Don Rollins

Director of Jazz Band
Instructor of Saxophone
Office: Simmons 206
Phone: 409-880-8146


  • B.M., Lamar University, 1983

Don Rollins is a 1983 graduate of Lamar University and a former saxophone student of President Emeritus Dr. James S. Simmons. He has maintained a career as a teacher, performer and songwriter since then.

After graduating from Lamar, Mr. Rollins had a 17-year career as a successful music educator in the public schools of Texas. His bands have received superior awards in marching, concert and sight-reading contests, and his jazz bands won numerous festivals, including the University of Houston Jazz Festival in 2001.

As a professional saxophonist, Mr. Rollins has played in horn sections behind such talents as Joe Williams, Bob Crosby, The Temptations, The Four Tops, Martha and The Vandellas, Little Anthony and The Imperials, Ringling Brothers and Barnum And Bailey’s Circus, Bobby Vinton and Lawrence Welk.

Mr. Rollins’s career in songwriting began in 1989 with a single recorded by Country Music Hall of Fame member Ray Price. He began a 10-year relationship with Warner/Chappell Music in 1997 while he was still a Texas resident, making the move to Nashville in 2001.

In 2003, Alan Jackson and Jimmy Buffett recorded It’s Five O’clock Somewhere written by Mr. Rollins and frequent collaborator Jim “Moose” Brown. The song spent eight weeks at number one on the Billboard and R&R charts, and won a Grammy Award for Best Country Song of 2003. The song was on Alan Jackson’s Greatest Hits Volume 2, an album that went on to sell over six million copies.  It also appeared on many Jimmy Buffett live albums and a live album recorded by Jackson, Buffet and George Strait.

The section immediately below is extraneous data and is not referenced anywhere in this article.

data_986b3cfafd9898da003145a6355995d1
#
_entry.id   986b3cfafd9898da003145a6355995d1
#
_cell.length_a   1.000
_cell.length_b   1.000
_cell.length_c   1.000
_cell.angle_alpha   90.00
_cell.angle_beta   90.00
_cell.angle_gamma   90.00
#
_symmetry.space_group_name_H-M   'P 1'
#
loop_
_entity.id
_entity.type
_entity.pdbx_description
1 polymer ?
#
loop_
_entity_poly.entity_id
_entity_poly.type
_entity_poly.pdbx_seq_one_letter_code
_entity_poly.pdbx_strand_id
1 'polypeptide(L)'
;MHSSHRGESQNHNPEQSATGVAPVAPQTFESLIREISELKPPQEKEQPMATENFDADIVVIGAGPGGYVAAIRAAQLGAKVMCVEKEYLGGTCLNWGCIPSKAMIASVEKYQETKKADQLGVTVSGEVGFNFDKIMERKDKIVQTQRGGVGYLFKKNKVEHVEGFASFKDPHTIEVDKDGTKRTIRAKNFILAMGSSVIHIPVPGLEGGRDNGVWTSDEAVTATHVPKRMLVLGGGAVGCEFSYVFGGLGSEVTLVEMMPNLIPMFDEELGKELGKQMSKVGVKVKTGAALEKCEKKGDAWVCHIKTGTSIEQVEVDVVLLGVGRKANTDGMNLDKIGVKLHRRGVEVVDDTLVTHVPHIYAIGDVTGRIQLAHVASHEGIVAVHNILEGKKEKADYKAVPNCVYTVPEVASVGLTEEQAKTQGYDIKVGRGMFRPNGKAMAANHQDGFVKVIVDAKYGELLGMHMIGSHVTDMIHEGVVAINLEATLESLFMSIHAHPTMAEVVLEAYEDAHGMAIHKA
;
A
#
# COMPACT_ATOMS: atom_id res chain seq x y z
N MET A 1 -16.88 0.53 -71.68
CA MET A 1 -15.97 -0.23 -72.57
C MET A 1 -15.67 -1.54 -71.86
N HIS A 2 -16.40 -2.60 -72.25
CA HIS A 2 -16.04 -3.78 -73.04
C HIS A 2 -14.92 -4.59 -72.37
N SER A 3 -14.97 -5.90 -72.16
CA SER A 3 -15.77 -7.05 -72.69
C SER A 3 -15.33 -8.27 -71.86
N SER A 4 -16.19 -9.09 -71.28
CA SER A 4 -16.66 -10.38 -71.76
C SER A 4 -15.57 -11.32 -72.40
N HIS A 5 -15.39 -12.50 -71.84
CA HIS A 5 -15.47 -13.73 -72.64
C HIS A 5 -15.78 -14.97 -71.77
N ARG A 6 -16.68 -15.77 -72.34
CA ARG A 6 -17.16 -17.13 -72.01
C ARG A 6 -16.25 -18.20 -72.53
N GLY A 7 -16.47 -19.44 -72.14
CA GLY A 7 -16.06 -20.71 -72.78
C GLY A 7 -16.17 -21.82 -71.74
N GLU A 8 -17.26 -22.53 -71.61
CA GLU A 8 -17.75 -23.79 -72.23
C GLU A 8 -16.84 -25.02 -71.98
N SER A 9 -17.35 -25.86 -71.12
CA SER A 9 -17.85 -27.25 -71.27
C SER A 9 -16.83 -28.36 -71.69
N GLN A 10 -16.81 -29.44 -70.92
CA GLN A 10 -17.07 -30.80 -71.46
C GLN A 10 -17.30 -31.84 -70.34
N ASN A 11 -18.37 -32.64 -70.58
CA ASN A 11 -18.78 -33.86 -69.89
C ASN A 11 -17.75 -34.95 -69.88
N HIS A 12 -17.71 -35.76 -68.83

In 2007, Mr. Rollins placed two songs on the platinum Duets album by Reba McEntire; including duets with McEntire and Faith Hill, as well as a duet with Reba and songwriting legend Carole King. Other cuts include songs recorded by Randy Travis, Keith Harling, Ronnie Milsap, Ricky Skaggs, Neal McCoy, Eden’s Edge and Due West.

Since 2003, Mr. Rollins has continued to pursue educational projects, as well as songwriting opportunities, teaching songwriting classes, and appearing as a guest speaker at the Berklee School of Music, Renaissance Center of Dickson, Tennessee, and numerous appearances and workshops for other songwriting organizations around the country.